Freelance writer Amanda Hirsch, former editorial director of PBS Interactive, blogs about documentaries and the Web in her weekly column, Outside the Frame. Amanda is attending South by Southwest this week.
In Monday’s Austin American Statesman, columnist Michael Barnes asks if SXSW’s Interactive and Film tracks ought to be combined next year. Interestingly, Barnes’ argument is, in large part, status-driven: this year, for the first time, the Interactive parties are cooler than the Film ones. The nerds have turned into hipsters who know how to have a good time.
Status — it came up in a discussion I was having yesterday with a fellow writer here at the fest. I wondered, as I often do, why more filmmakers don’t embrace the creative potential of the Web? Perhaps, my colleague ventured, it was a matter of status: there’s more cachet in saying, “I’m a filmmaker,” or “I just got a 3-picture deal with Sony,” than, “I just launched a Web series.”
He also noted that makers of one kind of media don’t typically rush to embrace new forms as soon as they hit the market — for example, few filmmakers embraced television when it first arrived on the scene. Of course, there are always pioneers, and this year, there’s Brett Gaylor, the director of Rip! A Remix Manifesto, a doc here at SXSW. Gaylor not only made a film about Internet-driven remix culture, he’s counting on that culture to take his film and run with it, slicing and dicing it together with other media in an unpredictable series of reinterpretations, or “mash-ups.” Here’s the trailer:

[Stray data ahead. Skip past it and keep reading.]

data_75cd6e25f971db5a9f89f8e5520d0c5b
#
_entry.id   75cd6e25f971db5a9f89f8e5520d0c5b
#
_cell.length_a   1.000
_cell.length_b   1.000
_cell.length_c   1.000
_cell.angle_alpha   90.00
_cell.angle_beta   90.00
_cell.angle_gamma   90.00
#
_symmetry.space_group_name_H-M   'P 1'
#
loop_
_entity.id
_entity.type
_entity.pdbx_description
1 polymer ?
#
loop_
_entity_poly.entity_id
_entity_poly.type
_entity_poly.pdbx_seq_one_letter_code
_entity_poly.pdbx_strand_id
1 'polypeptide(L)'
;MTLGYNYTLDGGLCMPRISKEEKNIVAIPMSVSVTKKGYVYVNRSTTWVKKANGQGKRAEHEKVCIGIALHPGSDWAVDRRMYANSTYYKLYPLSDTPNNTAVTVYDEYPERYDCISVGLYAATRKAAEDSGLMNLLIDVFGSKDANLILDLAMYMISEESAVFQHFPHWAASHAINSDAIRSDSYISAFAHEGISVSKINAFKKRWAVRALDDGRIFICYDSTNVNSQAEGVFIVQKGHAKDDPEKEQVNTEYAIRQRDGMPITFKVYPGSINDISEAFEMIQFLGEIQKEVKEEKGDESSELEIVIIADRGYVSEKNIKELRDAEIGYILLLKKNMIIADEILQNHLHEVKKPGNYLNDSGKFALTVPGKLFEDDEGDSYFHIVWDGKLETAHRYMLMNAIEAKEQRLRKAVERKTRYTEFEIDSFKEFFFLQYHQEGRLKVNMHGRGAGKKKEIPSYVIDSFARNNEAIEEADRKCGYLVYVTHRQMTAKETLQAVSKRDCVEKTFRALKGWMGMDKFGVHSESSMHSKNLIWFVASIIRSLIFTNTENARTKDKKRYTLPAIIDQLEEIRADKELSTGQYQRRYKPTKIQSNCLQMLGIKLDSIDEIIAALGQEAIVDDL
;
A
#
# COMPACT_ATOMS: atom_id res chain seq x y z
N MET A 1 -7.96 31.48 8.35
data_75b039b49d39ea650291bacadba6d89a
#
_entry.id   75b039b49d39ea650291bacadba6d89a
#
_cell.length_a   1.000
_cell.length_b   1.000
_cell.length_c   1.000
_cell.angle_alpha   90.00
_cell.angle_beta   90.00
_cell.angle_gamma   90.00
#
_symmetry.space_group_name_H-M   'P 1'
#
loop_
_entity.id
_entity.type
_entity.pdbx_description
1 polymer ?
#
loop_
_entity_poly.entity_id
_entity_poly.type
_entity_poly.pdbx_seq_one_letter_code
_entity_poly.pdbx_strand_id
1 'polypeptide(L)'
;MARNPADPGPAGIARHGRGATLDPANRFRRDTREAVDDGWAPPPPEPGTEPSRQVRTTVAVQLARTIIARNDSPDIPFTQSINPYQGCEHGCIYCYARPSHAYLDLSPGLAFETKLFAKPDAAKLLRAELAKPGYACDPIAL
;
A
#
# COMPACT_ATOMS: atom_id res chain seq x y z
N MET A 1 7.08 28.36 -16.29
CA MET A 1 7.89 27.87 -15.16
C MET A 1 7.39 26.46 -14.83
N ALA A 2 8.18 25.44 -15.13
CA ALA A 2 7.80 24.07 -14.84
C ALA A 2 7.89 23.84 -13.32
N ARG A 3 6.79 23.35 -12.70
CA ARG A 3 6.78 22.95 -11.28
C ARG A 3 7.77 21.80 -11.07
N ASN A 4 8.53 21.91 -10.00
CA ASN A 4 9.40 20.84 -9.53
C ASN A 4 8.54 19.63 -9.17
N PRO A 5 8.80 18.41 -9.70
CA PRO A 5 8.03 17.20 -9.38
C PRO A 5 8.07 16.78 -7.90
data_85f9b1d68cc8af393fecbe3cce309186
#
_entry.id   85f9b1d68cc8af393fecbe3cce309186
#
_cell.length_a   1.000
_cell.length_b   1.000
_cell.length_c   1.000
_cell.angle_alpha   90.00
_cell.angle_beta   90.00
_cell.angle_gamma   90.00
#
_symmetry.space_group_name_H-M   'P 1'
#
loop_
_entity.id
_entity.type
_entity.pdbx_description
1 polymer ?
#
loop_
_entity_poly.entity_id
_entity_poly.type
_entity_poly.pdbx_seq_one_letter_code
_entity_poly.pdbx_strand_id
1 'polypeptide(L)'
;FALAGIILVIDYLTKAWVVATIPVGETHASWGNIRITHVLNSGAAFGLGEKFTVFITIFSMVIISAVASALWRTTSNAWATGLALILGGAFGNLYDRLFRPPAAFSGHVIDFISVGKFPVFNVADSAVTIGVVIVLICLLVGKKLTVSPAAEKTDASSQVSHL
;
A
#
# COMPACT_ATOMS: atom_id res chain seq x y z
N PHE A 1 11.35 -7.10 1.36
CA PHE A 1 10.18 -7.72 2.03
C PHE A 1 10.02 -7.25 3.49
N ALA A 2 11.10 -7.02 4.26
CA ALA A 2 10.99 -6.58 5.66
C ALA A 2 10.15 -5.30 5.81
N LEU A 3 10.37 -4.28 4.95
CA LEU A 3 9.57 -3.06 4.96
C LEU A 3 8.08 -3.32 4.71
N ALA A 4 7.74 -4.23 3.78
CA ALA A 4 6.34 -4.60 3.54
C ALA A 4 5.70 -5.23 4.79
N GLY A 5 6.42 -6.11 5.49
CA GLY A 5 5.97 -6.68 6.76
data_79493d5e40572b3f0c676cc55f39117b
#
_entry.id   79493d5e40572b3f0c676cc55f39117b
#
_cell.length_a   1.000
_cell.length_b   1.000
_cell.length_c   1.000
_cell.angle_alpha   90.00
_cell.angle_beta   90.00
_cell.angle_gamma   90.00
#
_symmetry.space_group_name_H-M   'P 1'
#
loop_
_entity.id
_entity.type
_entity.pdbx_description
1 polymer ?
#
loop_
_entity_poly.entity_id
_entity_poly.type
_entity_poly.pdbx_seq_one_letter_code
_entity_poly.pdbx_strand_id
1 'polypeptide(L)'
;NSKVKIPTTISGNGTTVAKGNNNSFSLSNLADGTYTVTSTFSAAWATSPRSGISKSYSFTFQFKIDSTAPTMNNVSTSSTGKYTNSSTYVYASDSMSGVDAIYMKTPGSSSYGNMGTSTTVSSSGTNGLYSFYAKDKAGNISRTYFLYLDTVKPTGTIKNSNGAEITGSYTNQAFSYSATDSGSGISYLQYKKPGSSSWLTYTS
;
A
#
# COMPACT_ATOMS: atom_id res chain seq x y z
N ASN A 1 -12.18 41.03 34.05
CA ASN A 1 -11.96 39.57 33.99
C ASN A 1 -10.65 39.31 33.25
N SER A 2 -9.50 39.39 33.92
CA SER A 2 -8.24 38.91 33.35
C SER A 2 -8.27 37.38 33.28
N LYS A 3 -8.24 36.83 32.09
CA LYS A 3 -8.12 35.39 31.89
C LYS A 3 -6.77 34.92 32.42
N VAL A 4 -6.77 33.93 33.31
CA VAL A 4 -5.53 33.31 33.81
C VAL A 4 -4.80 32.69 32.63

The film features popular remix artist and musician Girl Talk and Web culture icons Lawrence Lessig and Cory Doctorow , and it is more a joyful celebration of remix artistry than an in-depth exploration of complex copyright laws. I found myself wishing for the journalistic chops of, say, FRONTLINE to complement Rip‘s energy and edgy aesthetic. But then, I’m free to make that version of the film myself — that’s the beauty of what Gaylor calls “open-source filmmaking.” For anyone who thinks adding a feedback button to a website constitutes audience interaction — this filmmaker has called your bluff.
Still, not everyone wants to make their own movie — so I wish that Gaylor had taken the time to present copyright law in a more even fashion, trusting viewers to draw their own conclusions instead of guiding us, Michael Moore-style, to root for one side (remix artists) and vilify the other (those enforcing current copyright law). For example, as someone asked at the screening Sunday night: How does compensation for creators of original works fit into Gaylor’s vision of a remix-friendly culture? It’s easy to get an audience at South-by to boo Viacom, but I’m not sure that ultimately, this will be the film that moves the discussion forward.
Then again, maybe Rip‘s strong point of view is just what’s needed to spark discussion.
The Rip! A Remix Manifesto website Brett Gaylor’s Open Source Cinema website